The octopus (colonial rule) still sleeps on (top of) some (Latin American) republics; but others, in contrast, drain the ocean from their lands with a furious, sublime haste, as if to make up for lost centuries. Some, forgetting that Juarez (Mexisco's reform leader) rode in a mule-drawn coach, hitch their coach to the wind and entrust the reins to a soap bubble; poisonous luxury, the enemy of liberty, corrupts the frivolous (silly) and opens the door to the outlander. In others, where independence is threatened, an epic spirit produces a heightened manliness. Still others spawn a rabble-in-arms in rapacious wars against their neighbors.
But there is yet another danger which does not come from within, but from the difference in origins, methods and interests between the two halves of the continent. The hour is fast approaching when our America will be confronted by an enterprising and energetic nation (the United States) seeking close relations, but with indifference and scorn for us and our ways. And since strong countries, self-made by the rifle and the law, love and love only strong countries...the pressing need for our America is to show herself as she is, one in soul and purpose, swift conqueror of a suffocating tradition....The scorn of our formidable neighbor, who does not know us, is the greatest danger for our America; and it is imperative that our neighbor know us, and know us soon, so she shall not scorn us, for the day of the visit is at hand. Through ignorance, she might go so far as to lay hands on us. From respect, once she came to know us, she would remove her hands. One must have faith in the best in men and distrust the worst. If not, the worst prevails. Nations should have a pillory (punishment) for whoever fans useless hates; and another for whoever does not tell them the truth in time.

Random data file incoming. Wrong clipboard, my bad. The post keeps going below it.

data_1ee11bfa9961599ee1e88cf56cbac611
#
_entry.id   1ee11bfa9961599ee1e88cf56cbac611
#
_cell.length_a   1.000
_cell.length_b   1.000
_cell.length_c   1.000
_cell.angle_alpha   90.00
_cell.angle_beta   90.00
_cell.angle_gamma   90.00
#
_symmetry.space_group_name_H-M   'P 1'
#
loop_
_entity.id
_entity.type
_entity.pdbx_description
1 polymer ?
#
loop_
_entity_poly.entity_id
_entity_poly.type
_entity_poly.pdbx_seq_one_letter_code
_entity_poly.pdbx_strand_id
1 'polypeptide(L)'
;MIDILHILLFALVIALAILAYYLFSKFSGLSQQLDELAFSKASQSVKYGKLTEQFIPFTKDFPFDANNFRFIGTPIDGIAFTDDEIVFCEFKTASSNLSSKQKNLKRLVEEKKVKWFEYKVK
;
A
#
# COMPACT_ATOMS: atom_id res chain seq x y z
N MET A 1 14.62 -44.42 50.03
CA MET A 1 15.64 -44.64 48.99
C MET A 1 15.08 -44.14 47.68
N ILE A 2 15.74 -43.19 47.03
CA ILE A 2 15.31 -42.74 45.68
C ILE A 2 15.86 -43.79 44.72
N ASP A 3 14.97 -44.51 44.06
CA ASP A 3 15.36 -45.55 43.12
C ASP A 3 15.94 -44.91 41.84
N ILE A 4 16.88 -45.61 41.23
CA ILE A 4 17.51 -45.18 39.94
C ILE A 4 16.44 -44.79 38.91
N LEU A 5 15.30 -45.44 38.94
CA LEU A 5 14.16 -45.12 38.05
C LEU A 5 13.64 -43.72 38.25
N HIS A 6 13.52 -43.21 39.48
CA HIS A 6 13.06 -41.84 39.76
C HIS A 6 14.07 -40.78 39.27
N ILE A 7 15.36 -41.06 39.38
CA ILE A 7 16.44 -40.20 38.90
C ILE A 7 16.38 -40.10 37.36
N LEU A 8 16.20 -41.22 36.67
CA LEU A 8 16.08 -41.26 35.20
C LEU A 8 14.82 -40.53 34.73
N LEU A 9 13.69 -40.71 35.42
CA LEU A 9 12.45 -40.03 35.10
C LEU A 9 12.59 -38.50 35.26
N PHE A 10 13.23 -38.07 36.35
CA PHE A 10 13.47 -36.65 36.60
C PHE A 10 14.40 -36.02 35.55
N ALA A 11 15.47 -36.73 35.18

Question 2. Besides the dangers the Spanish American republics face from within, what does Marti see as the main danger from outside?